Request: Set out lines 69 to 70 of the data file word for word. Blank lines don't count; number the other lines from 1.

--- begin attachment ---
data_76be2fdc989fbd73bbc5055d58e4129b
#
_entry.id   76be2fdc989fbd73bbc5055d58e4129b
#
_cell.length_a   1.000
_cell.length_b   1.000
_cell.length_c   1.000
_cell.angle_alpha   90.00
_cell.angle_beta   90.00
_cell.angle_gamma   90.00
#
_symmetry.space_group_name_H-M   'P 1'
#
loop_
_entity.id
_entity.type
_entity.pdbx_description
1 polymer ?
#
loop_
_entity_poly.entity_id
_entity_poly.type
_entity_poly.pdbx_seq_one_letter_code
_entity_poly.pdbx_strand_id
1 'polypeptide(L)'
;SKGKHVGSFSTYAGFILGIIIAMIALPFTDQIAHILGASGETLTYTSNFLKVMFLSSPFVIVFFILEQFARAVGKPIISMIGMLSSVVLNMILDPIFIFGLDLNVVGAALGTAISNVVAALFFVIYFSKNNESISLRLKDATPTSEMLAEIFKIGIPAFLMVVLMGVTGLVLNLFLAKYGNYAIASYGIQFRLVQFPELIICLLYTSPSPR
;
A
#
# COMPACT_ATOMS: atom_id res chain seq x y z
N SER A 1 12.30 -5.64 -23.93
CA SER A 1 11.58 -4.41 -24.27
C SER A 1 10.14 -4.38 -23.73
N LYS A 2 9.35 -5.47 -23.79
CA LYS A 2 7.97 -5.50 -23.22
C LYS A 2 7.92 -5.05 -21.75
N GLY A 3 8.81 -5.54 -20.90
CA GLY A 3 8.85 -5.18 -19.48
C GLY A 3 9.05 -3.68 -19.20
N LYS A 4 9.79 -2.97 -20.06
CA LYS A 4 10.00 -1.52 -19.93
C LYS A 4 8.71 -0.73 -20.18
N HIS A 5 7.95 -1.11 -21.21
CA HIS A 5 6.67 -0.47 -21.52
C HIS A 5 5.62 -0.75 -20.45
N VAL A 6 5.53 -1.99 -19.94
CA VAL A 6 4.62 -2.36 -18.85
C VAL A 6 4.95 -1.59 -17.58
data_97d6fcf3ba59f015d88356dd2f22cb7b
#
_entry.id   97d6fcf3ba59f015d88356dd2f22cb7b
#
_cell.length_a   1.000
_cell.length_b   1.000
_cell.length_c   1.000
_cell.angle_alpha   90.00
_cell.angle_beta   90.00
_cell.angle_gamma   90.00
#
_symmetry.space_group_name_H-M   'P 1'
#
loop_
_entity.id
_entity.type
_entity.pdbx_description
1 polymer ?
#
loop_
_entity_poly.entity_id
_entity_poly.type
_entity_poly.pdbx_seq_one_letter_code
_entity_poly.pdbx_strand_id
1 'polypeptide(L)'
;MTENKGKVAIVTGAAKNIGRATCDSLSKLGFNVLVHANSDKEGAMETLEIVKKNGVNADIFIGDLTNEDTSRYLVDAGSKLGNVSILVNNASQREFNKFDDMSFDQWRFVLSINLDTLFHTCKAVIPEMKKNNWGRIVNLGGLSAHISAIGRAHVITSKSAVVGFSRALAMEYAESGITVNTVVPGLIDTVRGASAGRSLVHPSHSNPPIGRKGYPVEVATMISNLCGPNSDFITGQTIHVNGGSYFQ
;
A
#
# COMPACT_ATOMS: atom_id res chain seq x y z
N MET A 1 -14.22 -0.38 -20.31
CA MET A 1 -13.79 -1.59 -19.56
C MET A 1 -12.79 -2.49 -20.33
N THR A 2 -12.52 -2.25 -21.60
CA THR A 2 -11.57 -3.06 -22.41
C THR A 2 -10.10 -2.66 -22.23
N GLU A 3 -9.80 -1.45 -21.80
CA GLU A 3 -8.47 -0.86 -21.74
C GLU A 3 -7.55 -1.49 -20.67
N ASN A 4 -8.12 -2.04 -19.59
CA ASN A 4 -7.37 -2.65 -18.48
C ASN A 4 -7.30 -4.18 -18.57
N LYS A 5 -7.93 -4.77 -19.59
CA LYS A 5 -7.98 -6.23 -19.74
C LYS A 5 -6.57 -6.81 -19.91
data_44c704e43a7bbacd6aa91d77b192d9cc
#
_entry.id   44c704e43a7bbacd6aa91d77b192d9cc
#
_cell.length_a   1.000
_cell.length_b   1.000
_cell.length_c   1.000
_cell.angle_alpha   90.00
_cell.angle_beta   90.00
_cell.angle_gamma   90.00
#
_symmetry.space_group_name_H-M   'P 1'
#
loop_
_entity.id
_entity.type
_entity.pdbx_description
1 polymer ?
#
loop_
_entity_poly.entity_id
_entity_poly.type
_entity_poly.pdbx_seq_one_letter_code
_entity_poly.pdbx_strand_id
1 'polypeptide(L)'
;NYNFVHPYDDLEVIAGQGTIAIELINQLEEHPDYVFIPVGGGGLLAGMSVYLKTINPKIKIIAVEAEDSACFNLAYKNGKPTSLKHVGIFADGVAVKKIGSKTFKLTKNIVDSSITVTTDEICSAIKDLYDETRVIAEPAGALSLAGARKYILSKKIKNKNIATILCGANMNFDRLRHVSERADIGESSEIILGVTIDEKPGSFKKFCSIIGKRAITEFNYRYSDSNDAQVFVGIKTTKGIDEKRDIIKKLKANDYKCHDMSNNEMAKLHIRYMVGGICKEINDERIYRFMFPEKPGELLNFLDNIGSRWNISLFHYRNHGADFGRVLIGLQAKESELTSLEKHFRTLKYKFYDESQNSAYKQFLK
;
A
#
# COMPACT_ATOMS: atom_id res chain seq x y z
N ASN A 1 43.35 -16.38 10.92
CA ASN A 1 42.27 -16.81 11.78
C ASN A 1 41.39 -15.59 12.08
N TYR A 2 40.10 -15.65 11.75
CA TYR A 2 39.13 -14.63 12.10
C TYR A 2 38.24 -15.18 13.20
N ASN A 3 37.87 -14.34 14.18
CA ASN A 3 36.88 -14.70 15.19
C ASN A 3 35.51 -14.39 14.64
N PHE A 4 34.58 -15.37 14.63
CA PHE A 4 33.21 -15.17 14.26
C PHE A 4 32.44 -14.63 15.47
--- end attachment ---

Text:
_entity_poly.entity_id
_entity_poly.type